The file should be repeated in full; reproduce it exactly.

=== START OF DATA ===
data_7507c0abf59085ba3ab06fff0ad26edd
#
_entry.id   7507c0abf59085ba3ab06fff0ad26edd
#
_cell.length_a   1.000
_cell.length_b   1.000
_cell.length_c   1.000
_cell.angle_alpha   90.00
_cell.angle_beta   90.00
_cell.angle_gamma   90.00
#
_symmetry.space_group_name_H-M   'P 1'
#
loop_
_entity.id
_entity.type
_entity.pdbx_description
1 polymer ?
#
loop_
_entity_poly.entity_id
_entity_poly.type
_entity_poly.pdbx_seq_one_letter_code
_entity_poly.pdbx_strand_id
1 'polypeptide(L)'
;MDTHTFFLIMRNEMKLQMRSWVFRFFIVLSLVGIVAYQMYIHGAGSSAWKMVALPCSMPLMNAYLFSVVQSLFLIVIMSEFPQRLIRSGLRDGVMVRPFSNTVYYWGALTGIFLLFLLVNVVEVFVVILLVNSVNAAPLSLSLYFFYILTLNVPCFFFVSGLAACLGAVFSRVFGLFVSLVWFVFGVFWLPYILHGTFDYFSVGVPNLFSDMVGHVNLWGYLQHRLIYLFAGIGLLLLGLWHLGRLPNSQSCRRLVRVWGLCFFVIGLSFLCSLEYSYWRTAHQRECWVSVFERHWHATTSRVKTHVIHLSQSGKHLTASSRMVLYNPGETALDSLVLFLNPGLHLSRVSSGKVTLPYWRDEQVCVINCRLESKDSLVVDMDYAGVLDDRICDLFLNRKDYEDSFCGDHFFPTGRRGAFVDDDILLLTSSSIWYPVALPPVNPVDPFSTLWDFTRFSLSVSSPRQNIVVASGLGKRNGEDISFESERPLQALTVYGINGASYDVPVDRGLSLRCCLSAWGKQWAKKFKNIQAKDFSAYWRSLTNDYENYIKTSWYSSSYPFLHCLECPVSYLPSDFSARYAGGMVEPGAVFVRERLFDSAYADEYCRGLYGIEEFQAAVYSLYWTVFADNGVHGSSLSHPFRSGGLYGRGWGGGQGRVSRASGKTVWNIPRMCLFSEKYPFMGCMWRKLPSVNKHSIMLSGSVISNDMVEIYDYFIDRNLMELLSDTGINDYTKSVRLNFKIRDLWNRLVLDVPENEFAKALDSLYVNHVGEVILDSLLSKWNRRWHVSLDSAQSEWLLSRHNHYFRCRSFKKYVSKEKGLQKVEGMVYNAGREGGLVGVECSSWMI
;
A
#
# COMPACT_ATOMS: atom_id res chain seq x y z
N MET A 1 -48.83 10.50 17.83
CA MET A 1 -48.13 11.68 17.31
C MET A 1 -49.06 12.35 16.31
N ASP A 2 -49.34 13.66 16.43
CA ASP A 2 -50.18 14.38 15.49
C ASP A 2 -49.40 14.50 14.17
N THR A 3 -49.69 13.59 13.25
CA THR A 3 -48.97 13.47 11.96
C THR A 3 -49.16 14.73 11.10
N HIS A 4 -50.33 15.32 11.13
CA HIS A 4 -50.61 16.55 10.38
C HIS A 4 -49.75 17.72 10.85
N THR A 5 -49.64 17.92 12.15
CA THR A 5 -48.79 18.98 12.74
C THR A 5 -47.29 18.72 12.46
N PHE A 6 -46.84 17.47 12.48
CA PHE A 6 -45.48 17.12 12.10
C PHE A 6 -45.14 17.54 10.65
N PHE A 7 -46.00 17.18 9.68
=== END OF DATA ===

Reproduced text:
data_7507c0abf59085ba3ab06fff0ad26edd
#
_entry.id   7507c0abf59085ba3ab06fff0ad26edd
#
_cell.length_a   1.000
_cell.length_b   1.000
_cell.length_c   1.000
_cell.angle_alpha   90.00
_cell.angle_beta   90.00
_cell.angle_gamma   90.00
#
_symmetry.space_group_name_H-M   'P 1'
#
loop_
_entity.id
_entity.type
_entity.pdbx_description
1 polymer ?
#
loop_
_entity_poly.entity_id
_entity_poly.type
_entity_poly.pdbx_seq_one_letter_code
_entity_poly.pdbx_strand_id
1 'polypeptide(L)'
;MDTHTFFLIMRNEMKLQMRSWVFRFFIVLSLVGIVAYQMYIHGAGSSAWKMVALPCSMPLMNAYLFSVVQSLFLIVIMSEFPQRLIRSGLRDGVMVRPFSNTVYYWGALTGIFLLFLLVNVVEVFVVILLVNSVNAAPLSLSLYFFYILTLNVPCFFFVSGLAACLGAVFSRVFGLFVSLVWFVFGVFWLPYILHGTFDYFSVGVPNLFSDMVGHVNLWGYLQHRLIYLFAGIGLLLLGLWHLGRLPNSQSCRRLVRVWGLCFFVIGLSFLCSLEYSYWRTAHQRECWVSVFERHWHATTSRVKTHVIHLSQSGKHLTASSRMVLYNPGETALDSLVLFLNPGLHLSRVSSGKVTLPYWRDEQVCVINCRLESKDSLVVDMDYAGVLDDRICDLFLNRKDYEDSFCGDHFFPTGRRGAFVDDDILLLTSSSIWYPVALPPVNPVDPFSTLWDFTRFSLSVSSPRQNIVVASGLGKRNGEDISFESERPLQALTVYGINGASYDVPVDRGLSLRCCLSAWGKQWAKKFKNIQAKDFSAYWRSLTNDYENYIKTSWYSSSYPFLHCLECPVSYLPSDFSARYAGGMVEPGAVFVRERLFDSAYADEYCRGLYGIEEFQAAVYSLYWTVFADNGVHGSSLSHPFRSGGLYGRGWGGGQGRVSRASGKTVWNIPRMCLFSEKYPFMGCMWRKLPSVNKHSIMLSGSVISNDMVEIYDYFIDRNLMELLSDTGINDYTKSVRLNFKIRDLWNRLVLDVPENEFAKALDSLYVNHVGEVILDSLLSKWNRRWHVSLDSAQSEWLLSRHNHYFRCRSFKKYVSKEKGLQKVEGMVYNAGREGGLVGVECSSWMI
;
A
#
# COMPACT_ATOMS: atom_id res chain seq x y z
N MET A 1 -48.83 10.50 17.83
CA MET A 1 -48.13 11.68 17.31
C MET A 1 -49.06 12.35 16.31
N ASP A 2 -49.34 13.66 16.43
CA ASP A 2 -50.18 14.38 15.49
C ASP A 2 -49.40 14.50 14.17
N THR A 3 -49.69 13.59 13.25
CA THR A 3 -48.97 13.47 11.96
C THR A 3 -49.16 14.73 11.10
N HIS A 4 -50.33 15.32 11.13
CA HIS A 4 -50.61 16.55 10.38
C HIS A 4 -49.75 17.72 10.85
N THR A 5 -49.64 17.92 12.15
CA THR A 5 -48.79 18.98 12.74
C THR A 5 -47.29 18.72 12.46
N PHE A 6 -46.84 17.47 12.48
CA PHE A 6 -45.48 17.12 12.10
C PHE A 6 -45.14 17.54 10.65
N PHE A 7 -46.00 17.18 9.68